Choice Based Credit System facing Practical difficulties

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Choice Based Credit System facing Practical difficulties

The Choice Based Credit System is just three months old in Tamil Nadu universities, but many colleges are already discovering that choice is tough to provide.

“In many cases, there is very little choice being offered to students,” admitted Higher Education secretary K. Ganesan after a meeting of State Vice-Chancellors chaired by Higher Education Minister K. Ponmudy. A review of CBCS implementation revealed that few colleges have the resources to offer a wide range of innovative courses.

“We offer some skill-based courses under the CBCS System, but there is no inter-disciplinary option. All students in a department must opt for the same ‘elective’. We cannot afford to offer any real choice – we don’t have the faculty or infrastructure,” says a professor of a government college in Chennai.

“At the most, we can offer industrial chemistry for chemistry students or industrial statistics for statistics students.The government does not understand the strain on faculty workload,” he complained.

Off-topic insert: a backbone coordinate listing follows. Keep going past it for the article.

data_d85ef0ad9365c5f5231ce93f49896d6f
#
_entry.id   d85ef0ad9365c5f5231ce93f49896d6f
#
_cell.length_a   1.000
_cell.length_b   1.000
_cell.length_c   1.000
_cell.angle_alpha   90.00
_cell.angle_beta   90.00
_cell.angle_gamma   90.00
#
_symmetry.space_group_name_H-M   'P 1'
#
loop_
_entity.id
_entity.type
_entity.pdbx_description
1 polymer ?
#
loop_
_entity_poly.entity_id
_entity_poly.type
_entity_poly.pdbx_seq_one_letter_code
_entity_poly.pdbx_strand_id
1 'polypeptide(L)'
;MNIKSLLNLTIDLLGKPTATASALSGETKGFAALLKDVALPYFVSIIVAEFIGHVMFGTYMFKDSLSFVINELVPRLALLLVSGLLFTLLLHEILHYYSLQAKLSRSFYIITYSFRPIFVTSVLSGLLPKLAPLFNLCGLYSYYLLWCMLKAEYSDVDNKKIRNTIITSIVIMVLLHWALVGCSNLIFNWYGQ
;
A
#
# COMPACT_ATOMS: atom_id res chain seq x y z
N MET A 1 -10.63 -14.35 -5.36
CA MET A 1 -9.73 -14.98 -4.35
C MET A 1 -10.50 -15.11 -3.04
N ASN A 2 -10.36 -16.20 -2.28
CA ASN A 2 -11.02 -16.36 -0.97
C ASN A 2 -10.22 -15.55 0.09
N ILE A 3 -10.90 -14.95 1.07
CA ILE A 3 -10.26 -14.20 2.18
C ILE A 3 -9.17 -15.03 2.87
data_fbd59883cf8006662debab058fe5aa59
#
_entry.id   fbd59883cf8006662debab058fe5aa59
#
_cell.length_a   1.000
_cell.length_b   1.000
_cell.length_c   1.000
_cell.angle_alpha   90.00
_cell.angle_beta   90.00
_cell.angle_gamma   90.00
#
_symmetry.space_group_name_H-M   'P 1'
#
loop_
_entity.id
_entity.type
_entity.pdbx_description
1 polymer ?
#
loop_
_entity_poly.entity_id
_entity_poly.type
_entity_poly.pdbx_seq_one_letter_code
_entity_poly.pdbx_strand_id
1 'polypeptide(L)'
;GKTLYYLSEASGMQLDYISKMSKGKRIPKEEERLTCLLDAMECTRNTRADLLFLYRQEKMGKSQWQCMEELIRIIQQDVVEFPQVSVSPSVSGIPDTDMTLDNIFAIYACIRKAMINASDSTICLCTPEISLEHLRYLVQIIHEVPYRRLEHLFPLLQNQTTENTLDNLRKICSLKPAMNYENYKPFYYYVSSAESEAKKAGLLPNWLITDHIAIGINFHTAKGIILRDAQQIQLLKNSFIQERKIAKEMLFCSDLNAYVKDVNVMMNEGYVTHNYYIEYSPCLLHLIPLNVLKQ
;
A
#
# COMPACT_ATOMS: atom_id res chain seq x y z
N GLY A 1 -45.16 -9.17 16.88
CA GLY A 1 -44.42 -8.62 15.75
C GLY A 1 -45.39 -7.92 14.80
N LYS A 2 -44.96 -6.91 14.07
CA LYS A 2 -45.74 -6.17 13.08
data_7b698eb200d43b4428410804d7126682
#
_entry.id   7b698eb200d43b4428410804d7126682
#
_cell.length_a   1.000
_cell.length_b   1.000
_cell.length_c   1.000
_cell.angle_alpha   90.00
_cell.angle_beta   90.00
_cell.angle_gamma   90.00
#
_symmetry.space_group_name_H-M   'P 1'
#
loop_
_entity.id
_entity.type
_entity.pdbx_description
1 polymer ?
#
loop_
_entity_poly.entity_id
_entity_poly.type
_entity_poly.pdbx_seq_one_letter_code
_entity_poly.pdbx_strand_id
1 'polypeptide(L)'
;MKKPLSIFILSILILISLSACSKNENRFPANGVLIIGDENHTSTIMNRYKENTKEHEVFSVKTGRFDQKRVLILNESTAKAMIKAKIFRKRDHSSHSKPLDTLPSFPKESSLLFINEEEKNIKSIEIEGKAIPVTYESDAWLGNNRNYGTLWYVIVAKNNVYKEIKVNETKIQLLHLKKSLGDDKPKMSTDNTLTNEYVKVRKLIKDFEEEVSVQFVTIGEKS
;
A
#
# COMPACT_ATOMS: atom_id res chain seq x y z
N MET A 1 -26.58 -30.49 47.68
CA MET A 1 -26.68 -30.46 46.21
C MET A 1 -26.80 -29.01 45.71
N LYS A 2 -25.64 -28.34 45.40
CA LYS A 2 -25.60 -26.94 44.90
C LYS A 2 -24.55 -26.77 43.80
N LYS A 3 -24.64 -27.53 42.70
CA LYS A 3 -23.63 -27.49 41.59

The situation is even worse in rural colleges, said Vice-Chancellors at the meeting.

The government had suggested a college cluster System, whereby students could take advantage of the choice provided at a neighbouring college. However, Mr. Ganesan admitted that this plan was mired in revenue-sharing wrangles.

“If a government college student wants to take a course at a self-financing college, who will pay? And how much will be paid? This needs to be discussed and sorted out,” he said.

Government colleges said the effort to accommodate outside students and offer a more flexible timetable in a cluster college System would be more trouble than it was worth.

A further meeting of principals of all arts and science and engineering colleges, as well as polytechnics, will be held on October 19 to discuss these practical difficulties.

They will also consider how best to expand the vocational certificate programme. The Directorate of Technical Education has been asked to compile information on the polytechnics which would collaborate with colleges for this scheme. The Vice-Chancellors will also meet again on October 18 to discuss the implementation of the academic audit proposal. The uniform syllabus proposal, the status of MoUs with foreign universities, and the implementation of various Government Grant Schemes will also be discussed further.